3. Consult a financial advisor together
Nothing says date night like a meeting with a financial advisor! But in all seriousness, talking about money can get messy, especially if there are areas of contention. For the sake of your relationship (and mental health), you might be better off involving an independent party such as a financial advisor.
“A financial advisor can walk you and your partner through your money history and discuss how it might impact your current finances,” Lee explains. “They can help you understand one another’s habits and patterns, and hopefully develop some good ones together, too.”
In a lot of ways, a financial advisor is sort of like a money mediator. There’s no taking sides, they are a neutral party in this scenario. Neither you or your partner will feel like they are being attacked, isolated, or questioned. Working with a financial advisor may also make the experience more enjoyable and give you and your partner an equal opportunity for your voice to be heard.
As the experts have mentioned, discussing finances and navigating money obstacles can be difficult. In order to move forward, however, it is necessary.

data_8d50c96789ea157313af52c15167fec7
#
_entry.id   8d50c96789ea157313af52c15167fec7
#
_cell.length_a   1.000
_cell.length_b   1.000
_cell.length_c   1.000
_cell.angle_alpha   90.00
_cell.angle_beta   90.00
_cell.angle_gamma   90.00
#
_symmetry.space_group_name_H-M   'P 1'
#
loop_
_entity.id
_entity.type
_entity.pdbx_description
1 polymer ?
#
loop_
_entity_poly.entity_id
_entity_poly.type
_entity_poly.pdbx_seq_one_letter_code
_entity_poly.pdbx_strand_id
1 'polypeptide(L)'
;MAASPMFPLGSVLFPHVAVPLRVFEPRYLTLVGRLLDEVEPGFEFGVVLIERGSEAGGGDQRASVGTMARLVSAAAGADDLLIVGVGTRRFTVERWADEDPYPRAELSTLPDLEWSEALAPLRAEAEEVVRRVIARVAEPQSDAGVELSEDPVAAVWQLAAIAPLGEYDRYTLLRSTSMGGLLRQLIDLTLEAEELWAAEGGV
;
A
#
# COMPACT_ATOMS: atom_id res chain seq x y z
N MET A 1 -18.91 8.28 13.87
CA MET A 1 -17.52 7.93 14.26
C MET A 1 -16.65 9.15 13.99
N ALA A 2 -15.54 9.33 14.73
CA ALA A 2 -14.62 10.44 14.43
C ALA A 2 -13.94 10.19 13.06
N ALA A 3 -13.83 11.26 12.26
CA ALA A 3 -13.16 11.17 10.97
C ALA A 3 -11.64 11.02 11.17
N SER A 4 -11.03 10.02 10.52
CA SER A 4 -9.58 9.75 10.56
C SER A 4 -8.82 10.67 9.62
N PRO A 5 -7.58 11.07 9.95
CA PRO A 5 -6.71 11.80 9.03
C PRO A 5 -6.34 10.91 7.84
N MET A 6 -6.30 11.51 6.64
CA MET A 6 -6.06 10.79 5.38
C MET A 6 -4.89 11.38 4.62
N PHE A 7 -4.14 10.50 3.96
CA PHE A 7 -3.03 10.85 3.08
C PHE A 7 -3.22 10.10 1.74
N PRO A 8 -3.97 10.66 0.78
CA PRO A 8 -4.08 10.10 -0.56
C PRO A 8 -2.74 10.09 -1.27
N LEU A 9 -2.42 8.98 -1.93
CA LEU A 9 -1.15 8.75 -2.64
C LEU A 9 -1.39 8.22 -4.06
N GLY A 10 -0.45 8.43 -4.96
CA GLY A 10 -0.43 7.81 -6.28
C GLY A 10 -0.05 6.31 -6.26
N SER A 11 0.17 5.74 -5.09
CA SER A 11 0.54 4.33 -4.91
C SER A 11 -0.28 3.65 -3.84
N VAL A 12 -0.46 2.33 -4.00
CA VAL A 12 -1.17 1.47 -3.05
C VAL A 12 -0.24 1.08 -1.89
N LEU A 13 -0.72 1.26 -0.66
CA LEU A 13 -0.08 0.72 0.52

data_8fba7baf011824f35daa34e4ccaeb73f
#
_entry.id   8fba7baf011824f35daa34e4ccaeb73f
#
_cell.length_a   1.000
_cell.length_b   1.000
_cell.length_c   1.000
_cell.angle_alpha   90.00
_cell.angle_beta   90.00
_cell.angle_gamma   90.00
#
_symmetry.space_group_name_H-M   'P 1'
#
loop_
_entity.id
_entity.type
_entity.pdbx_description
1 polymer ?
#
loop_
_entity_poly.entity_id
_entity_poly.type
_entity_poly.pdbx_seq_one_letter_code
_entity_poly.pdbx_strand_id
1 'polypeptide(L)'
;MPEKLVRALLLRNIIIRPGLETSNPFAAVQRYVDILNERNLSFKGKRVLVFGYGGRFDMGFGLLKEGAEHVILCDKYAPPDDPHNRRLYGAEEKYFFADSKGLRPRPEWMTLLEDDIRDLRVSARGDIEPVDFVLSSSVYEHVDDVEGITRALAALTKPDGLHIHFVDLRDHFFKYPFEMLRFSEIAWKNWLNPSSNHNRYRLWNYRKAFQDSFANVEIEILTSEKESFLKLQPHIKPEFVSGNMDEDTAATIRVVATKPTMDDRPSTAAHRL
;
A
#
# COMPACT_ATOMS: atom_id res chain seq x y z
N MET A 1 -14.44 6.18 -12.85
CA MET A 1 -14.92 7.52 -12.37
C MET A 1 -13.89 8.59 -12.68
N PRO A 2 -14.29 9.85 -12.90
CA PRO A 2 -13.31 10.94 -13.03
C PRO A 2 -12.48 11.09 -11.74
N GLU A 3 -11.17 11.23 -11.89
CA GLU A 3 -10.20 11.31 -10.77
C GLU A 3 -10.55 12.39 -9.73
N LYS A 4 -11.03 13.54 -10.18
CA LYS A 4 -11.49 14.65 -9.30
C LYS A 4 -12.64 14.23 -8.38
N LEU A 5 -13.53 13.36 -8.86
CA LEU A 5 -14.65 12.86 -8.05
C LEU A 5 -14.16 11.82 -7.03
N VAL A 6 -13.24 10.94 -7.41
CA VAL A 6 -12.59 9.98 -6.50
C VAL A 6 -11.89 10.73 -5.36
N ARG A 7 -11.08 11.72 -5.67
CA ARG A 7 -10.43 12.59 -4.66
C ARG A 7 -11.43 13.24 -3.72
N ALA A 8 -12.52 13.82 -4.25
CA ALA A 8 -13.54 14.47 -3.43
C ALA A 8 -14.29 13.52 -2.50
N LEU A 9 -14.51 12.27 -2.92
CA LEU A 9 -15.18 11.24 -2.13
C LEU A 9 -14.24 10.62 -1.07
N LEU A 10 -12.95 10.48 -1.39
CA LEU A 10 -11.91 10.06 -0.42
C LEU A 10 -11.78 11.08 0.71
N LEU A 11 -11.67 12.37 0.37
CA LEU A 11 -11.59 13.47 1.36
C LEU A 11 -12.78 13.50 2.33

One thing that can help is to make the money convo ongoing — not due to irresolution, but to create a more open dialogue about finances in general.
“Notice a big purchase on your joint account bank statement? Talk about it. Are you experiencing a financial shift that’s resulting from a layoff or pay cut? Talk about it. We should always be talking about money as well as money goals to always be planning for the future,” Minaa tells us.
Lee agrees, adding that revisiting these conversations can help with mapping out your family and retirement savings, or saving for that dream vacation you’ve been talking about.
Eventually, talking about finances will feel a lot less intimidating, too. Don’t sweat it, you got this!